A (very) late review of the 2015 Kitschies Red Tentacle Shortlist

Yesterday, I brought you my thoughts on the 2015 Kitschies Golden Tentacle shortlist (the newbie award). Today, I bring you my thoughts on the Red Tentacle shortlist (ie the established writer’s award).


This year’s breakneck pace between shortlist announcement and award ceremony made it impossible for most people to play along at home with The Kitschies’ search for the most progressive, intelligent, and entertaining speculative fiction. A full list of ten novels, five book covers, and five digital creations (one of which is another novel), is a lot to digest in a matter of weeks. Without a chance of making the deadline, I opted to string out my Kitschies reading for most of the year.

So, ten months later… I give you my impressions of the Kitschies Red Tentacle list. In short, this is a good list, notwithstanding a couple of odd inclusions.

I reviewed the Golden Tentacle list here.

The Red Tentacle list (the old hat veteran writer award) Continue reading

A (very) late review of the 2015 Kitschies Golden Tentacle Shortlist

This year’s breakneck pace between shortlist announcement and award ceremony made it impossible for most people to play along at home with The Kitschies’ search for the most progressive, intelligent, and entertaining speculative fiction. A full list of ten novels, five book covers, and five digital creations (one of which is another novel), is a lot to digest in a matter of weeks. Without a chance of making the deadline, I opted to string out my Kitschies reading for most of the year.

So, ten months later… I give you my impressions of the Kitschies Golden Tentacle list. In short, this is a very good list. Continue reading

We barely put away the pumpkins and the post-election tissues and they’re already decorating for list-making season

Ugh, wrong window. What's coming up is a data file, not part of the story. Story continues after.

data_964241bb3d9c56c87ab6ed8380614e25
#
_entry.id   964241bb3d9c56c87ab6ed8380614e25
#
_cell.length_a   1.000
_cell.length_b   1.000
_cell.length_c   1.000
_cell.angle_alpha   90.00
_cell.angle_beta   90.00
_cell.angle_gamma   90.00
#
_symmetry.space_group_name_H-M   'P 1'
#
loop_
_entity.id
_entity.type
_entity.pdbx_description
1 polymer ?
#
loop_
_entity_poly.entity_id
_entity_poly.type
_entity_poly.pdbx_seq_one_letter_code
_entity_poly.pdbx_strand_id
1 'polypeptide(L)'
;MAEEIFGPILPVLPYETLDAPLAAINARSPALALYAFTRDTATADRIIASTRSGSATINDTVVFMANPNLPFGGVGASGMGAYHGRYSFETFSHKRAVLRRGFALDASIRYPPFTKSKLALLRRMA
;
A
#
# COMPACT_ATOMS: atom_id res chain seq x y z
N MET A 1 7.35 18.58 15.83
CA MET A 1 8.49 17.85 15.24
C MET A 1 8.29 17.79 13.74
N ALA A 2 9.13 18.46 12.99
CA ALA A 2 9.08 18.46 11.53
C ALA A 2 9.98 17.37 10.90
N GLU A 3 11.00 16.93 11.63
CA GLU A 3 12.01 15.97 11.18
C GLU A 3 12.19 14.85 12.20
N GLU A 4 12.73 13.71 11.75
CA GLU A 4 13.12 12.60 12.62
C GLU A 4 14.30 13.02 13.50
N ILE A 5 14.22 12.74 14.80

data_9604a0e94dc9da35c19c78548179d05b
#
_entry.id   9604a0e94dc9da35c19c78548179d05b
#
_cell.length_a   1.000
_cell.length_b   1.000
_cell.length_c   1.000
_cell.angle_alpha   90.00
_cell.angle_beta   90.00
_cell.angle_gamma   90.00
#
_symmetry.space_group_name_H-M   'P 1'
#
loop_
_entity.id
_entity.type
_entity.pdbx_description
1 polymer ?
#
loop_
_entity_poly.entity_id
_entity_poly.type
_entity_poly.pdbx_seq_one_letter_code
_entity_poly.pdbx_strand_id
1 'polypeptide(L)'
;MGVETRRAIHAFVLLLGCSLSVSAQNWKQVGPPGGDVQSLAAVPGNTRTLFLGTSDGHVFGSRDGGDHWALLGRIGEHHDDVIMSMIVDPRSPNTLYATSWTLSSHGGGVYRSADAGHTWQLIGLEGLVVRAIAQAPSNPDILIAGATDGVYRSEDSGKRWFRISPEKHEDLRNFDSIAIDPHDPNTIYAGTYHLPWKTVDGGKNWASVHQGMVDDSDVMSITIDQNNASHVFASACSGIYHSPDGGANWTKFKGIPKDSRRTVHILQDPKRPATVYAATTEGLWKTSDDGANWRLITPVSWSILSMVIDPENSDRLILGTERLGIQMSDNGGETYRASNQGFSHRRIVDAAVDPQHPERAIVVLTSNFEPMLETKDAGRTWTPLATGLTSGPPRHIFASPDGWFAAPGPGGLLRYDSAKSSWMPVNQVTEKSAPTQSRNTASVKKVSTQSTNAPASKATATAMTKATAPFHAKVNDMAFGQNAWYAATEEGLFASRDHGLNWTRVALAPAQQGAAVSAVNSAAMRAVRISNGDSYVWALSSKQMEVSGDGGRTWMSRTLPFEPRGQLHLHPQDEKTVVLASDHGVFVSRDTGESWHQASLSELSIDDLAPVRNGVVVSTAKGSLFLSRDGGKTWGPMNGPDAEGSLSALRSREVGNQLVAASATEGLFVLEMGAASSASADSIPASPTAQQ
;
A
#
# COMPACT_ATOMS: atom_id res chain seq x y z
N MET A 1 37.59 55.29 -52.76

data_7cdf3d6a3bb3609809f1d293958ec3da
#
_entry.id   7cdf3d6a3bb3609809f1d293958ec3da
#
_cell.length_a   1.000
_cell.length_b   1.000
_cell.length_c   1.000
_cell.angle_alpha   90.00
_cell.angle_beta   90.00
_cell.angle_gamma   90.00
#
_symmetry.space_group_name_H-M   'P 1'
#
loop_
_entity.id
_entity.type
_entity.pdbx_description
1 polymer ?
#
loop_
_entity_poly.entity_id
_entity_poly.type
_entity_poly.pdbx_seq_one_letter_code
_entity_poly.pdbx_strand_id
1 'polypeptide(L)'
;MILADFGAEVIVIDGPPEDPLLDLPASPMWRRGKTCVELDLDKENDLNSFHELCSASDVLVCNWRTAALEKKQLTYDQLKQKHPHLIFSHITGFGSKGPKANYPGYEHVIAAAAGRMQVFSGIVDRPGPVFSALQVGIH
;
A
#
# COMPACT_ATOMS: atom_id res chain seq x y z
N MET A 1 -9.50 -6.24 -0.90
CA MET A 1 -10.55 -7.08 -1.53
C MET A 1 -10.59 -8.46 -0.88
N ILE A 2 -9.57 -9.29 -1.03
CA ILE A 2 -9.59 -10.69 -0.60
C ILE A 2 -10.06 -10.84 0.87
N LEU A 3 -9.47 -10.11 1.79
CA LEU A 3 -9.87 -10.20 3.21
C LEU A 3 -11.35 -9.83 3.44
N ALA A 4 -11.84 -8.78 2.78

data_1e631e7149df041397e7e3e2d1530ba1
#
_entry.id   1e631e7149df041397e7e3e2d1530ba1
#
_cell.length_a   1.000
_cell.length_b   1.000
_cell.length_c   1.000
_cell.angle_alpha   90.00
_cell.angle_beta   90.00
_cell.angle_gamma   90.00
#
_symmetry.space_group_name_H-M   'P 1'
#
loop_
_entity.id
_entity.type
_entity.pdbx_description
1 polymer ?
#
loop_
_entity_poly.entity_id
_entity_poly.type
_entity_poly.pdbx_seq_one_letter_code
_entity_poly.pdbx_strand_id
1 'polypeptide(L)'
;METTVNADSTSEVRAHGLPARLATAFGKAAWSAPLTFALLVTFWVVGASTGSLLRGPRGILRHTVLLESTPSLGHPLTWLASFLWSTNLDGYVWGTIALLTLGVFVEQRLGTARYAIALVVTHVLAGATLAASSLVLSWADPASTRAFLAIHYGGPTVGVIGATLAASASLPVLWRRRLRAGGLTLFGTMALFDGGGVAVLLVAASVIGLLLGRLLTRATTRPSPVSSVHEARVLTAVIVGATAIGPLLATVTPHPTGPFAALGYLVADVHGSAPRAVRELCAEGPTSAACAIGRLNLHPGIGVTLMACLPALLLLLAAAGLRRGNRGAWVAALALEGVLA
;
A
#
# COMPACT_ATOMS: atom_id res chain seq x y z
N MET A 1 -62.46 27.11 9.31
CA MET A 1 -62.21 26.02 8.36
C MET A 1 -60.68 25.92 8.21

Hey friends: How ya doin? How you holding up? Still breathing? British friends: Did we cause some retrauma over there? Some secondhand trauma? I’d give you all a nice one-armed side hug with a shoulder squeeze if I could.

I, thank the granfalloon, was busy most of last night, and by the time I got home it already wasn’t looking good. I had a minor moment of obsessive electoral count refreshing, but when Florida went all red, I went to bed. It was done. I’ve been through this before.

Some good news from this election: Continue reading

Radiomen (2015) by Eleanor Lerman

images-2When Eleanor Lerman’s Radiomen won the John W. Campbell Memorial Award for Best Science Fiction Novel of the Year back in August–out of ten other much more widely talked about, publicized, and celebrated SF novels–it absolutely caught my attention. Compared to its shortlisted peers (even Linda Nagata’s initially self-published series), Radiomen seemed to come out of nowhere, having appeared on zero other SF shortlists–not even the 218-item Tiptree recommendation list!– and absent from any of the SF discourse I usually observe. Even after winning the award, the book seems to have drifted back into obscurity, despite having won against an impressive and critically solid shortlist (not counting the few bits of gristle I’m choosing to ignore). I don’t know how this small press gem wound up on the shortlist, but the Campbell Memorial Award jury did us a service to bring it out into the open like this.

So why isn’t anyone talking about it? Continue reading

All Flesh is Grass (1965) by Clifford D. Simak

allfleshisgrass I want to take back what I said in my monthly review about this Simak novel being more wacky than contemplative. Looking back, I see no reason why I would say such a thing. In a way, it reminds me of his Time is the Simplest Thing (1961), which is wacky–or whacked out, rather–with a giant pink alien blob and meat plants and a kind of Halloween motif, but All Flesh is Grass isn’t quite that ridiculous, so maybe what I meant to say was that it’s ‘colorful.’ Continue reading

The Gracekeepers (2015) by Kirsty Logan

images“While we realize it’s not a crime to be creepy…”

I enjoyed a momentary snicker at that quote from a local newspaper a few weeks ago when it addressed our own local epidemic of painted jokers who were creeping in parks at midnight and scaring kids, prompting superfluous arrests and increased weapons sales. (Not that it takes much to do that around here.) But it also marked a moment of fiction-reality overlap that spun my own rational stability into a tailspin.

My sense of estrangement occurred just before the peak of public hysteria, when I pulled into the parking lot of my place of work at 7:30 am and nearly collided head-on with a swerving red car driven by a blue-wigged, red-suited individual. Naturally, I forgot the incident just seconds after they zoomed by, and went about my day, only recalling it hours later, just after the explosion of local and national headlines, arrests, and pepper spray kiosks, prompting me to wonder if I had really seen what thought I had seen, or if the day’s events had somehow transformed the memory in my mind.

It’s an odd feeling when you think you can’t trust your own memory. Continue reading